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This past Shabbat (Acharei Mot) I heard part of an interesting drash, and I want to bring what I understood from it into a Torah study that I am teaching after Shacharit this coming Shabbat (Kedoshim).

However, I was just in town for a few days and I don't actually know anyone there (though everyone was lovely!), and the darshan was also a visitor. Also, up in the women's balcony we were occupied with some children during part of the drash, so I didn't catch everything so clearly. (If this question doesn't bear fruit, I will just reach out to the synagogue, make a donation, and ask if someone remembers the drash more clearly or can ask the darshan for his notes.)

The darshan discussed לא תלכו in Vayikra 18:3 and followed many commentators (and roughly half of modern translations) in interpreting it as "do not follow them", i.e the חקת of Egypt and Canaan. He stressed that this is specifically about not following blindly -- that if you are going to do something like the nations around you, you should not do so simply because that is how they do it. You need a Jewish reason for doing it, and you need to do it in a distinctively Jewish way.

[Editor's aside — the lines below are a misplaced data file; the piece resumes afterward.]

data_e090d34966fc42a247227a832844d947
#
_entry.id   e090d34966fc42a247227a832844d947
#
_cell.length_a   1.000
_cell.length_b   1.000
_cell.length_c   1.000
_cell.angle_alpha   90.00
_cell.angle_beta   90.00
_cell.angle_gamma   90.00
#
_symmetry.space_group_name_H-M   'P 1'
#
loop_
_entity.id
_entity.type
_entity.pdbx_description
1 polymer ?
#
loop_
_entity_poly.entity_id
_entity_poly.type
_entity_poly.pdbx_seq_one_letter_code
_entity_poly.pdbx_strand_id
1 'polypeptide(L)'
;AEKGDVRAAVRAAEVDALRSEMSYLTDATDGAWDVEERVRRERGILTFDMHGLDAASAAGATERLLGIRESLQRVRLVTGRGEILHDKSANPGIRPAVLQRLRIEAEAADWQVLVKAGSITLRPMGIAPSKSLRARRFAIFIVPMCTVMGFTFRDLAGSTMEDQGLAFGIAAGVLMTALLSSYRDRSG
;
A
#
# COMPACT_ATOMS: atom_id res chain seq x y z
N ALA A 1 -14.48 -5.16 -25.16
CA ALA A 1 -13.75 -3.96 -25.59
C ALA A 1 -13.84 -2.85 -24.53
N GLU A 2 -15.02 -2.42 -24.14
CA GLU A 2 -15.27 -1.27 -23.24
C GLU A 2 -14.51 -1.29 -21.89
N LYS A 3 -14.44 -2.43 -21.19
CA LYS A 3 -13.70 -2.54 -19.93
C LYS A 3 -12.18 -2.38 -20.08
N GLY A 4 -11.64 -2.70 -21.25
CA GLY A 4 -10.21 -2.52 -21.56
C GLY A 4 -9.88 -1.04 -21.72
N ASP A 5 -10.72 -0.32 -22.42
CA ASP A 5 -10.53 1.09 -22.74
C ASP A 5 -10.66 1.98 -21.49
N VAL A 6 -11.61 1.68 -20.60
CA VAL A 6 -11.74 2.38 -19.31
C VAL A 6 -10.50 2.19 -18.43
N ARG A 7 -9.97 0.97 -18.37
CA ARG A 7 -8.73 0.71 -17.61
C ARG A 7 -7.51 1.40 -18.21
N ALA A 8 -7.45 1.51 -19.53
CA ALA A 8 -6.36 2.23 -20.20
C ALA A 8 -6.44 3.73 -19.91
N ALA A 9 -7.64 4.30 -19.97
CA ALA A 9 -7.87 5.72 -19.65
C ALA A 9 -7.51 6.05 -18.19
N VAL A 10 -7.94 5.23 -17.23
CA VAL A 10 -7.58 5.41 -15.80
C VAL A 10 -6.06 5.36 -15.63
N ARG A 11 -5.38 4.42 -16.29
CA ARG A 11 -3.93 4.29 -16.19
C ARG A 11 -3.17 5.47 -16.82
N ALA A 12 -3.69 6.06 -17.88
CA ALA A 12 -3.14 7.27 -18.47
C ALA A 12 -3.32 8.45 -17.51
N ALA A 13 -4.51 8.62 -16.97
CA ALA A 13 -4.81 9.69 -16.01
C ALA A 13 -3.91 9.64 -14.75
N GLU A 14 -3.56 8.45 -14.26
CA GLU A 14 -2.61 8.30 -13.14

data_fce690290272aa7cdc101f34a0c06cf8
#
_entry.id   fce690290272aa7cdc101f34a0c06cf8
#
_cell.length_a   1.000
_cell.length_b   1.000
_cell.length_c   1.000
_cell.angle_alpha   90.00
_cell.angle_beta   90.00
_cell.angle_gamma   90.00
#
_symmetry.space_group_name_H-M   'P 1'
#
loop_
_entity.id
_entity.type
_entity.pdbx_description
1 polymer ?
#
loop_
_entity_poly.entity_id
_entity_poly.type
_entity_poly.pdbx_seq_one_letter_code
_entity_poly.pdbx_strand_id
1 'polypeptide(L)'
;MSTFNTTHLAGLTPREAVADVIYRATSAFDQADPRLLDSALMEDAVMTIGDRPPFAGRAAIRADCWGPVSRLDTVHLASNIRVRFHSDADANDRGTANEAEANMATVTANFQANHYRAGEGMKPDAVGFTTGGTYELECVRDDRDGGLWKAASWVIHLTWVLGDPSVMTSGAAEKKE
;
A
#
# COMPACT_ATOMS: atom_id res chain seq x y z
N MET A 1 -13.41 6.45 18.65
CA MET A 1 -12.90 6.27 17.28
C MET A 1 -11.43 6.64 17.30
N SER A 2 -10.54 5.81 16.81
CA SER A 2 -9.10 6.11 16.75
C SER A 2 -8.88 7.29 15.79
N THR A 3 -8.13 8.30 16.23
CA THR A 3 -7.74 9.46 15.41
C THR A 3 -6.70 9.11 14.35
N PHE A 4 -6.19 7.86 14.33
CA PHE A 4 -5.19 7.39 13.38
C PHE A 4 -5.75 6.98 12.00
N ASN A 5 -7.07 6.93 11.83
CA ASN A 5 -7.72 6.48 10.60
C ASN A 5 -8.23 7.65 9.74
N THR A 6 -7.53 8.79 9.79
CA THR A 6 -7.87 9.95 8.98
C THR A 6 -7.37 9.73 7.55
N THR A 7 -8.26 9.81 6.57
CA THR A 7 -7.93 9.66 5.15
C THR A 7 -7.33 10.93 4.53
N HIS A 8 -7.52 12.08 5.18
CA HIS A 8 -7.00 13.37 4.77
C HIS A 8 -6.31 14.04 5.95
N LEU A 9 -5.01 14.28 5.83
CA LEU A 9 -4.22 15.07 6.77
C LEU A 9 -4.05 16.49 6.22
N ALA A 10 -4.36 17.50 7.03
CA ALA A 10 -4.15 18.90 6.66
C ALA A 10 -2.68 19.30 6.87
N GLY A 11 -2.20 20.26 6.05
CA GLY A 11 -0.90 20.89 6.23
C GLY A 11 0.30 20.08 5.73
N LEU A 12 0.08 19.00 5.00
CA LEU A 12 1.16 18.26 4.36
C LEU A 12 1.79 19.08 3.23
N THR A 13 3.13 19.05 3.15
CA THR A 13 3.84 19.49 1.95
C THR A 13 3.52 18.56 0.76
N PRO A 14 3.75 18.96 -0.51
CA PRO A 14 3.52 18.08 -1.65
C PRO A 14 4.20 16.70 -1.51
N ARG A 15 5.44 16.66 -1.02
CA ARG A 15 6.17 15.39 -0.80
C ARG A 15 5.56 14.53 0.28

He seemed to be saying that he was following the Ben Ish Chai in this distinction. Did the Ben Ish Chai in fact write about this?

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    I can't tell you about the Ben Ish Chai, but usually the sources on this start with the Maharik a few centuries earlier. His point, essentially, isn't quite that. It's don't do it purely to imitate them. If there's a functional reason, that's okay. (If there's no reason at all, that implies you're trying to imitate them.) Specifically, he allowed a doctor to wear a cape that showed membership in a healers' guild; even though until now, only the non-Jews were wearing them, the Jew is doing it to show he's a doctor (for professional advantage), not to look non-Jewish per se.
    – Shalom
    Commented May 7 at 23:34

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